Thursday, October 21, 2010

Day 8 - How did we get here?

I am starting to get concerned that this blog is turning more into updates about Chris' hair than his transplant. Chris decided to change his hair for the third time today and had me buzz it all off. And yes, we have included yet another photo of Chris' hair. We promise to try and take more interesting photos in the future.

Since today is just another rest day, we thought we would take this opportunity to go back a little bit and explain why Chris made the decision to do this procedure. We have recieved a lot of support from friends and family, but one of the common questions is, "Isn't there anything else you could have tried instead?"

In short, not really.

Chris was first diagnosed with  relapse remitting multiple sclerosis in February 2007. There are four kinds of MS: relapse-remitting, primary-progressive, secondary-progressive and progressive-relapsing. Relapse-remitting means that you have a series of relapses when symptoms get worse and remission when symptoms improve. At the time of diagnosis, most people have relapse-remitting. However, more than half will eventually develop secondary-progressive. Secondary progressive is when you have relapses, but you stop having periods of remission and experience a slow but steady worsening of symptoms.

As early as January 2005, Chris had gone to the doctor on multiple occassions due to weakness and numbness in his arm and legs. Finally he was evaluated by a neurologist in December 2006 when the entire left side of his body went numb, including his face that appeared to be drooping on the one side. She sent him to get an MRI and it came back with multiple lesions on his brain, the main indicator for multiple sclerosis. Chris started taking a drug called Rebif that required injections 3 times a week. The drug is not a cure, but it reduces the number of relapses and  slows down the progression of the disease. When Chris had a relapses they would prescibe him high-dose steroids. The combinations of the Rebif and steroids seemed to be very effective at first.

 From April 2007 to September 2009, Chris had approximately 3 relapses affecting primarily his left side of his body in his leg, arm and face. We also noticed a slight decline in his balance and memory. However, in September 2009, while Chris was working for three weeks in Nunavut, he had a relapse that affected his vision and balance. In February 2010, he had a major relapse that affected his leg and made it difficult for him to walk even short distances. When he took steroids, it took over 2 weeks for him to walk normally again. Prior to this, Chris would notice a major improvement within 48 hours. A month later, Chris had another relapse that affected his left leg. It was so bad at some points that he needed help getting from the car to the front door. This time it took almost a month before Chris started to feel any big improvements.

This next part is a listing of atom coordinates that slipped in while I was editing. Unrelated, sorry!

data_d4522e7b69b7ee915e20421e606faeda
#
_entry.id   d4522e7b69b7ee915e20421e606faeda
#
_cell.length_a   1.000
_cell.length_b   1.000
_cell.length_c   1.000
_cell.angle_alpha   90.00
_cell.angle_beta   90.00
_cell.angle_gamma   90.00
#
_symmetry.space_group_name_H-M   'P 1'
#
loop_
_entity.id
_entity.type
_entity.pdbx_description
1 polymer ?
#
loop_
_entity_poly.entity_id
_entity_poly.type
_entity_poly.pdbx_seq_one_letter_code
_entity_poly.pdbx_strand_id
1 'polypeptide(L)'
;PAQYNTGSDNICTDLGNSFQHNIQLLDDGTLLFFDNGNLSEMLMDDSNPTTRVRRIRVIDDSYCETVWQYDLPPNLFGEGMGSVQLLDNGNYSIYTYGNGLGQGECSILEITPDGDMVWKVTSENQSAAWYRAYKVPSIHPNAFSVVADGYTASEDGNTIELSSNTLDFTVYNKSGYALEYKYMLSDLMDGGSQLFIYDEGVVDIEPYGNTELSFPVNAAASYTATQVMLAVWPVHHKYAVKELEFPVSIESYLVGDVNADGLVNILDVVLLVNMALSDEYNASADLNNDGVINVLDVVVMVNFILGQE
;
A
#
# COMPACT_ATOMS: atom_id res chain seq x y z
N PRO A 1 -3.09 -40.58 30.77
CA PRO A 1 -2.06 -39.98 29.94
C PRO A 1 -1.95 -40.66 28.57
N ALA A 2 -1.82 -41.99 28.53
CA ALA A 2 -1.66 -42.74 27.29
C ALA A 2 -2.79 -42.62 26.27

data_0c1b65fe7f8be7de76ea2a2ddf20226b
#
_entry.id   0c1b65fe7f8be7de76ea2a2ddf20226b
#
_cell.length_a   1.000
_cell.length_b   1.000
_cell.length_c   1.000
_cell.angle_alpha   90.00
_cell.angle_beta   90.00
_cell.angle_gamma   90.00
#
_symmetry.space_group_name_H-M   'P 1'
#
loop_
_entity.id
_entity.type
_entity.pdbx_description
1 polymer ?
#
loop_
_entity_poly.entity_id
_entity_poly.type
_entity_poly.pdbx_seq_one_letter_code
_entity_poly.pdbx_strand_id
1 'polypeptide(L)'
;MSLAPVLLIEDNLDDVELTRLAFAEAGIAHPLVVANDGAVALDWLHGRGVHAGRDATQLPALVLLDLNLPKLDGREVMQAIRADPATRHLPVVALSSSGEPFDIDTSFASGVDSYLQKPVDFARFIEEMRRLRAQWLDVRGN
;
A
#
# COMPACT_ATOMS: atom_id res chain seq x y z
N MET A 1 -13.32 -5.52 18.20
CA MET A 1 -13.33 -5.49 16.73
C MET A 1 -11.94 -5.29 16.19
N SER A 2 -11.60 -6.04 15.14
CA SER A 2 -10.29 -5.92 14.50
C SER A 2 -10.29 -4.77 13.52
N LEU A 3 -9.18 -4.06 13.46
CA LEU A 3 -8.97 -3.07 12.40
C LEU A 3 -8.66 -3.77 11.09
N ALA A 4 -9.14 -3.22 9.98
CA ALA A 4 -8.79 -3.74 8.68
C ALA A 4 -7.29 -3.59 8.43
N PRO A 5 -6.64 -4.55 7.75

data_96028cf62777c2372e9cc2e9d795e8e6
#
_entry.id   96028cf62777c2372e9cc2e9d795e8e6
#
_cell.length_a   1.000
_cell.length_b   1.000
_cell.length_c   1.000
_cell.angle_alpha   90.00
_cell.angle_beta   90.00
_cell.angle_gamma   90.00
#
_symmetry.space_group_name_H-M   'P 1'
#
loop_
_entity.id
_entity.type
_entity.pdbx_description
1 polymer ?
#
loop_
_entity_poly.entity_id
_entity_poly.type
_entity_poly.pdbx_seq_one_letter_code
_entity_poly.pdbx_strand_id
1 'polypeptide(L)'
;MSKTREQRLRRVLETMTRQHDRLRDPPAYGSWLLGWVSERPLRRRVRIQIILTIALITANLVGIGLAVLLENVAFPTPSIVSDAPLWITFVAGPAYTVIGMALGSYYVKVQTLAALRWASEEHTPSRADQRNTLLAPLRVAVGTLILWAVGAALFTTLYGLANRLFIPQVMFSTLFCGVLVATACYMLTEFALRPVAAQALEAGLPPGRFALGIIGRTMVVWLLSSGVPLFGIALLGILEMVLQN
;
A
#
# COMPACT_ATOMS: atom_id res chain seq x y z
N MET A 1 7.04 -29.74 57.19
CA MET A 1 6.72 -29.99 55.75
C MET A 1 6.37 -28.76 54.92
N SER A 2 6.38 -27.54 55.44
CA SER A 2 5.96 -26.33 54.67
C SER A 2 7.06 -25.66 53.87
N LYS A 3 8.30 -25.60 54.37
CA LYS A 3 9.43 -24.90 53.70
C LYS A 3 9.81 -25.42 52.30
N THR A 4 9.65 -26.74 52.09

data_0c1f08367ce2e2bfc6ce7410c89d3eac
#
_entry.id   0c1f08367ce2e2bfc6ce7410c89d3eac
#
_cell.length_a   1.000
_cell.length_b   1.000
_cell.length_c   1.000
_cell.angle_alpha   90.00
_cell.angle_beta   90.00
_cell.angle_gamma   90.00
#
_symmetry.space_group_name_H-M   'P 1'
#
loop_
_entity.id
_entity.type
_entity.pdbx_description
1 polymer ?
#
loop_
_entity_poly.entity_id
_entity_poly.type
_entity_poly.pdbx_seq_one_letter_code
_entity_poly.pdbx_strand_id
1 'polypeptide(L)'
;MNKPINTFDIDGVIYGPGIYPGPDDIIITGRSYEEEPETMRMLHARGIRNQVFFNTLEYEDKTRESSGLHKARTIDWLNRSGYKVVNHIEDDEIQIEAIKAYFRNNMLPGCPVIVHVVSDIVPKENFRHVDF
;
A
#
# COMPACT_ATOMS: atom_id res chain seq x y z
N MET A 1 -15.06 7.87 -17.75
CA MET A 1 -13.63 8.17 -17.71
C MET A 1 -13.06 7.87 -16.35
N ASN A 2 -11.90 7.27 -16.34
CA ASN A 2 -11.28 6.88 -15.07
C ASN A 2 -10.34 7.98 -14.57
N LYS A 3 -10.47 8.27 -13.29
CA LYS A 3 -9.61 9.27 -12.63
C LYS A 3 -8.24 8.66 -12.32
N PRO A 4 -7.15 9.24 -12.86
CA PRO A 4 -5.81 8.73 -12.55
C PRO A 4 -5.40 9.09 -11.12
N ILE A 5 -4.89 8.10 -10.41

We also noticed over the winter that Chris was never getting back to 100 per cent. Even after a relapse, Chris could no longer run or skate and his memory and balance were continuing to get worse. When we met with his neurologist, she confirmed what we feared. Chris was nolonger responding to his medication and he had started to develop Secondary-Progressive MS. We were told that unless we took action, Chris may lose his ability to walk without an aid.

We had two options:
- A new drug called Tysabri. It had shown to be really effective at reducing relapses in MS patients, but you risked contracting a brain infection called PML (for which there is no cure and results in death). The risk for this infection increases the longer you are on it, so Chris would only be able to take if for 2 years.
- The Stem cell transplant, which also had a risk of death and serious complications.

It wasn't exactly an easy decision. We were referred by Chris' current doctor, to a hematologist, who explained the entire procedure for us. We did a TON of research. We searched the Internet and journal articles for everything there was written. We even read patients' blogs (one of the main reason why we are writing this blog) to understand why they decided to pick a certain treatment. I even went so far as to make a chart with the pros and cons of all the options we could find. In the end, the stem cell transplant, despite it being the most dangerous, was the only option that gave us an end. If this could really stop the progression as it had in other patients, then it would mean an end to medicatons, an end to the relapses and an end to the worrying.

Since the stem cell transplant is still an experimental treatment, Chris still needed to be accepted. Luckily in June after we met with another neurologist that specialized in treating MS patients, he determined that Chris was an ideal candidate.

So this brings us to now. We are meeting with a bunch of Chris' doctors again tomorrow to see how he is progressing. And of course, we will let you all know.

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